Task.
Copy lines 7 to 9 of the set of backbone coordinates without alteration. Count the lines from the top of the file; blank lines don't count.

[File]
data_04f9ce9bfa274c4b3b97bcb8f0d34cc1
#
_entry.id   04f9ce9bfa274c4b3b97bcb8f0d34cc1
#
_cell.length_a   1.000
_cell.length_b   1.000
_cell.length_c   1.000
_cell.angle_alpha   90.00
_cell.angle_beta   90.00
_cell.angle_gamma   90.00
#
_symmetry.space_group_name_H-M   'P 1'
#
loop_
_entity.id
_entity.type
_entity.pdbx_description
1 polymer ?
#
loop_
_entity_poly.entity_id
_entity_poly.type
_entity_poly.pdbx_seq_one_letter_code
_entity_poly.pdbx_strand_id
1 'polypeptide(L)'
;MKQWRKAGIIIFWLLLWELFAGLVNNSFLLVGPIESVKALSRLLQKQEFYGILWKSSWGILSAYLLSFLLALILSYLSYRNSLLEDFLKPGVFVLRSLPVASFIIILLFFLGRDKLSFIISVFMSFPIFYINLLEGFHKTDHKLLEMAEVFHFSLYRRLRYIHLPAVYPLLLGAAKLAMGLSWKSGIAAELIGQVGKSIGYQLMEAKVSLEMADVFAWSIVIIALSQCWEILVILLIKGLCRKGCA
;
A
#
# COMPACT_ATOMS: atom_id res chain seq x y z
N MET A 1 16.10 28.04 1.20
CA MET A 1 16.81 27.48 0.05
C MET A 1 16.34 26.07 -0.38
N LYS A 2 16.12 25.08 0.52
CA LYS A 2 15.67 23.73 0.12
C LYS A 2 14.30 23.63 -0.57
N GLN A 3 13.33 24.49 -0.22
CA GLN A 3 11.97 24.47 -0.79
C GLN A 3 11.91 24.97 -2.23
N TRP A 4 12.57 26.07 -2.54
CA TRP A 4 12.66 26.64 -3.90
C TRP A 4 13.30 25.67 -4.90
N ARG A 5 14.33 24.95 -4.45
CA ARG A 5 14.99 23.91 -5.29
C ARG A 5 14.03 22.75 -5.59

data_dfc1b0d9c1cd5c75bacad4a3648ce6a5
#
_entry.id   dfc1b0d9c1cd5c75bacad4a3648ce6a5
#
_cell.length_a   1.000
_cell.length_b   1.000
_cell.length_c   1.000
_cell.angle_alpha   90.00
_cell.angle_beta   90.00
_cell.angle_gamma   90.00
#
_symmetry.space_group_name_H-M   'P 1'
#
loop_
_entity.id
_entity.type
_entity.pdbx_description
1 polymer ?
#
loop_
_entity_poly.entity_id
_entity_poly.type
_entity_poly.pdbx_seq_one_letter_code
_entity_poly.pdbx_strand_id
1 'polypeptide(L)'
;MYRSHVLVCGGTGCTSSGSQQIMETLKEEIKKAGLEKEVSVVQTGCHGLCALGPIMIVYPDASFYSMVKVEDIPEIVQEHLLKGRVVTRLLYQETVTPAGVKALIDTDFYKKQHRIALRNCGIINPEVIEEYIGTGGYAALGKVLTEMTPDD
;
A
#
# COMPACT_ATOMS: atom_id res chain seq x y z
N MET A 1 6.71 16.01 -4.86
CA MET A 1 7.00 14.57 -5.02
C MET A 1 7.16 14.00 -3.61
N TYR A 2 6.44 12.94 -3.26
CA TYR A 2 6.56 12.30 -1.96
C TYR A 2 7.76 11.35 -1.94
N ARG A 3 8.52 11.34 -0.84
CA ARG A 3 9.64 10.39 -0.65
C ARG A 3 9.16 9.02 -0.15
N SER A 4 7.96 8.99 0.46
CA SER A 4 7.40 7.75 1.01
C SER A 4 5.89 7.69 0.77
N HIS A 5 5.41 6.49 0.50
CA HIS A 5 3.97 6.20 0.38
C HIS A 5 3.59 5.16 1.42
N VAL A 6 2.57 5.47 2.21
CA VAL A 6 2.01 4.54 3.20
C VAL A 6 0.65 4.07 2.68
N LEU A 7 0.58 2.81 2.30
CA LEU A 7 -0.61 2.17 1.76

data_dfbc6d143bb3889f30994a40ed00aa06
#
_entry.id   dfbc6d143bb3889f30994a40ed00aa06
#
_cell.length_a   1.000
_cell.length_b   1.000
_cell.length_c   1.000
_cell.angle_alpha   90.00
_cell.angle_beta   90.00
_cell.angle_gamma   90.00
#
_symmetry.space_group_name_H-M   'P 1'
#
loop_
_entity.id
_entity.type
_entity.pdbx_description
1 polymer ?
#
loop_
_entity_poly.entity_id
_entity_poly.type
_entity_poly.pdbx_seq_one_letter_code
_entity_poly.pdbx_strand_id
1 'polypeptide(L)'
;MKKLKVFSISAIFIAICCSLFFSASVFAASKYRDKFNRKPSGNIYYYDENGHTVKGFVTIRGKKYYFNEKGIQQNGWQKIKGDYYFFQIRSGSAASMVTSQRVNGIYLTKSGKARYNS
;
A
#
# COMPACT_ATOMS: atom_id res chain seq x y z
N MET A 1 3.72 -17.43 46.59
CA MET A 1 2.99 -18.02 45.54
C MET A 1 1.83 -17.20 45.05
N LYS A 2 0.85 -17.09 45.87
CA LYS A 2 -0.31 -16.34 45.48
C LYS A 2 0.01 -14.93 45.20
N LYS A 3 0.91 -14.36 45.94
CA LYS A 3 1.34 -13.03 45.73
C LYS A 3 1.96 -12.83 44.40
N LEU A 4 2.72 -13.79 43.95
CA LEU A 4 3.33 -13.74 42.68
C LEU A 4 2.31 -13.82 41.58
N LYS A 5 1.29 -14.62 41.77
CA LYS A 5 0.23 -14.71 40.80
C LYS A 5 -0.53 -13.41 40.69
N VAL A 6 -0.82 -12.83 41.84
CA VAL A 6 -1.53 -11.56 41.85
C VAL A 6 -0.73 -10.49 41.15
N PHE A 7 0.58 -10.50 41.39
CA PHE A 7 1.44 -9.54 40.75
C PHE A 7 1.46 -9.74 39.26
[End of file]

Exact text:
_cell.length_c   1.000
_cell.angle_alpha   90.00
_cell.angle_beta   90.00